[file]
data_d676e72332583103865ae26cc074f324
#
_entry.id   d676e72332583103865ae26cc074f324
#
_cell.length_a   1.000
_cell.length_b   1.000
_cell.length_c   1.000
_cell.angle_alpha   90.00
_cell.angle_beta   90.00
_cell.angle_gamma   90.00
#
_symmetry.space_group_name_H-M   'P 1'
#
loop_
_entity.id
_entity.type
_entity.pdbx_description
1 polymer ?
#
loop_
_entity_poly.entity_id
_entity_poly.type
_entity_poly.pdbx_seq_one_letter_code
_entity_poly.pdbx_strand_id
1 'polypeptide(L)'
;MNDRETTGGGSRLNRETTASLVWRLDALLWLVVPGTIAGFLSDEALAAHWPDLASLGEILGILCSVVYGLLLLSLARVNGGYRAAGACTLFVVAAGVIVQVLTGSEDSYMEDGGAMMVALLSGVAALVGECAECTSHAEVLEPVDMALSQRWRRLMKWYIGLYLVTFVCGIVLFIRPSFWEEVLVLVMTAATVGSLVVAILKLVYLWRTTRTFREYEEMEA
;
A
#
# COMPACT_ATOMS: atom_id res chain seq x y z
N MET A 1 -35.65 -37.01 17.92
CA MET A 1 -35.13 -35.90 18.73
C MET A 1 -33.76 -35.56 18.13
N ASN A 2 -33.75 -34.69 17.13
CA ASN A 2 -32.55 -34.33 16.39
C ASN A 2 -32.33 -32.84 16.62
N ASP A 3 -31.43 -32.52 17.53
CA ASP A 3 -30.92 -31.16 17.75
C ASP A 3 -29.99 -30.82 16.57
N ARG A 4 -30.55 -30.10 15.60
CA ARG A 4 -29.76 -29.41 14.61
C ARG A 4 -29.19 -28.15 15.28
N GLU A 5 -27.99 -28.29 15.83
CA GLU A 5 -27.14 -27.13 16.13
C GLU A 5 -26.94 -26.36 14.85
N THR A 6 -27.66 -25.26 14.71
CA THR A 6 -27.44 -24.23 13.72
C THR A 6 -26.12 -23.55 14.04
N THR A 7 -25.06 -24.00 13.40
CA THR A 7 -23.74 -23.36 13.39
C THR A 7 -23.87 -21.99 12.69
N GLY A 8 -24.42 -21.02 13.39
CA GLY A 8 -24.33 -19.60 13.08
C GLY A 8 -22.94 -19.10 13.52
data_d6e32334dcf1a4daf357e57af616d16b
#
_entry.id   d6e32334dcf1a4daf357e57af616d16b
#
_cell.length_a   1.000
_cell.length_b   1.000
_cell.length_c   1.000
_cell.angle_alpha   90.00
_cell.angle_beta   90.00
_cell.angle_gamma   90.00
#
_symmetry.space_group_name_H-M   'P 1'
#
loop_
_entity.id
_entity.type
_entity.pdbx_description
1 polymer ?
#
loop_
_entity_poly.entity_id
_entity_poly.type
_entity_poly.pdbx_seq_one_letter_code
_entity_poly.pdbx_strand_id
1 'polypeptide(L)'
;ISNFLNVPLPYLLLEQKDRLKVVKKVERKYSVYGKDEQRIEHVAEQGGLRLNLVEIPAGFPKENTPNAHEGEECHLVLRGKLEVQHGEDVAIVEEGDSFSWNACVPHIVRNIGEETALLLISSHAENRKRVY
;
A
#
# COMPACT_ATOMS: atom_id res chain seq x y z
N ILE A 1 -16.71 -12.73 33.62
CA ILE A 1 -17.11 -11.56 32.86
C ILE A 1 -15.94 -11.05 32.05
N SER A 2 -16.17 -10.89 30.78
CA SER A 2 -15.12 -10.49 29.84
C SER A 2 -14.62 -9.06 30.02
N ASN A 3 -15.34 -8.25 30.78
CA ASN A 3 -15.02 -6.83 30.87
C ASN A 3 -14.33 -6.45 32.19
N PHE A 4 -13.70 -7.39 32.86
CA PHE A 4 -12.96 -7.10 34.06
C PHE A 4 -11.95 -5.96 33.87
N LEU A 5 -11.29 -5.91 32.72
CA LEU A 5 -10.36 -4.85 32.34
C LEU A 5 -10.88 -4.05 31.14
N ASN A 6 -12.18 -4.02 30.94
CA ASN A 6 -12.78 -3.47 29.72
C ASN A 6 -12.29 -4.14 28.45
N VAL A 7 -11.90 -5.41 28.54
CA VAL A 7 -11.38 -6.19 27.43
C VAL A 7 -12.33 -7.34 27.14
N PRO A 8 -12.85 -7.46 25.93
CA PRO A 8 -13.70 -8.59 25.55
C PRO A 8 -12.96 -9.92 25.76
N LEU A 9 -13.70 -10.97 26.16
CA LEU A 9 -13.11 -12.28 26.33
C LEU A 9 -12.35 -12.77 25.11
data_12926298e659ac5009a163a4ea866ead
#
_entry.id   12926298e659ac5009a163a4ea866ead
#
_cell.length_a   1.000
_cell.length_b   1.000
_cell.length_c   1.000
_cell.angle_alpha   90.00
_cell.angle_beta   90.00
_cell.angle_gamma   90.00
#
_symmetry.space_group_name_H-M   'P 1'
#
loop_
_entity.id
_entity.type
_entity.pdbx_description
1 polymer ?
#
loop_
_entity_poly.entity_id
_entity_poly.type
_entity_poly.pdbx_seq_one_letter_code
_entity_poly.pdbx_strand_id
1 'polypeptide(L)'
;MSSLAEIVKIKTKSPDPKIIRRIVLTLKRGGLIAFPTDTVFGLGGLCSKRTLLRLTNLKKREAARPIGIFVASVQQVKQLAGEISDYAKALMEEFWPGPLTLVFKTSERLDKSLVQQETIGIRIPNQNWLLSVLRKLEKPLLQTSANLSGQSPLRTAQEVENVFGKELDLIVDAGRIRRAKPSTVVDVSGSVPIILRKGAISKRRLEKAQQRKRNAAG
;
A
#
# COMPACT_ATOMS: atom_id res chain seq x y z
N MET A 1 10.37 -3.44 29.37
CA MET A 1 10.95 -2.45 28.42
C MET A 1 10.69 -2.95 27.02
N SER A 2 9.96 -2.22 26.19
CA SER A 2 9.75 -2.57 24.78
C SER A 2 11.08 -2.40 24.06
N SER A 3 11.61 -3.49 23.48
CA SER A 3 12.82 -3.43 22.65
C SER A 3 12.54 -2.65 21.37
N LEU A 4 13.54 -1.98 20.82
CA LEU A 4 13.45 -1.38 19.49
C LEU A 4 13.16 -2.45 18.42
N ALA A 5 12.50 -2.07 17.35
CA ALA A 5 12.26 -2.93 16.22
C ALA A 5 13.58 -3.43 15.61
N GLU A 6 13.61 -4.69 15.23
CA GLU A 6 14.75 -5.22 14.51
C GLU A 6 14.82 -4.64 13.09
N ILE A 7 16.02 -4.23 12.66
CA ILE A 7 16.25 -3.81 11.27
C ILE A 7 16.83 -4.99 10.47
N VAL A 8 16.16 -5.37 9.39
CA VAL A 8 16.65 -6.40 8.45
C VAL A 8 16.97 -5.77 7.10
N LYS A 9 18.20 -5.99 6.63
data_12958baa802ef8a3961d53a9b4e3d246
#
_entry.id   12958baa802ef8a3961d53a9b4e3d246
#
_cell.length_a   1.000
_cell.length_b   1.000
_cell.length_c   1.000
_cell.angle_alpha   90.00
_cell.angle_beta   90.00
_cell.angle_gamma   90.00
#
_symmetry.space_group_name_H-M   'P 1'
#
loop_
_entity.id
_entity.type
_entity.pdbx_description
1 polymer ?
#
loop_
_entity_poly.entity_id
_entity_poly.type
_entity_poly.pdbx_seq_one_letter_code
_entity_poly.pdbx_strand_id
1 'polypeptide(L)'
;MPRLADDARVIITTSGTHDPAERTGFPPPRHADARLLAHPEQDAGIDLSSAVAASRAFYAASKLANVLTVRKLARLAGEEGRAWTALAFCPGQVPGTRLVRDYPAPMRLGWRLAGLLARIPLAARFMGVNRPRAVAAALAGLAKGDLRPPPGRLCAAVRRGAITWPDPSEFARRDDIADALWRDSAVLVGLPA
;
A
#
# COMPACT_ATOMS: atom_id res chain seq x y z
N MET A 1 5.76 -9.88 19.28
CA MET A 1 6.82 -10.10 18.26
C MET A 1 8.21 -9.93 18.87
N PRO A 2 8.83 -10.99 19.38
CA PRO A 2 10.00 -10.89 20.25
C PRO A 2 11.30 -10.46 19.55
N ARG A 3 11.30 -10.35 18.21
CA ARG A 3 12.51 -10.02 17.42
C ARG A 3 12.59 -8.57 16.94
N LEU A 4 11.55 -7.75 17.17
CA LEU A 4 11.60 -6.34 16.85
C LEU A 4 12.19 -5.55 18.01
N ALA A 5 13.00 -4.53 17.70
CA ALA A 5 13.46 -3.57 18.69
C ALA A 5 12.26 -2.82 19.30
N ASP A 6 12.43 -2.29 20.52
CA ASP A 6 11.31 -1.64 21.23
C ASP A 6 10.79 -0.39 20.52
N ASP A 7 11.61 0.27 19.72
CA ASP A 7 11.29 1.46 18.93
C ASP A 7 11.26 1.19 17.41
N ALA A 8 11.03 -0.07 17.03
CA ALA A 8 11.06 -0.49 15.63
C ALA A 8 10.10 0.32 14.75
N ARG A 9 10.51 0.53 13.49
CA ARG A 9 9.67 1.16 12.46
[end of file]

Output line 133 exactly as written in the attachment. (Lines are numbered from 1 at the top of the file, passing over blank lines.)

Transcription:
_entity_poly.type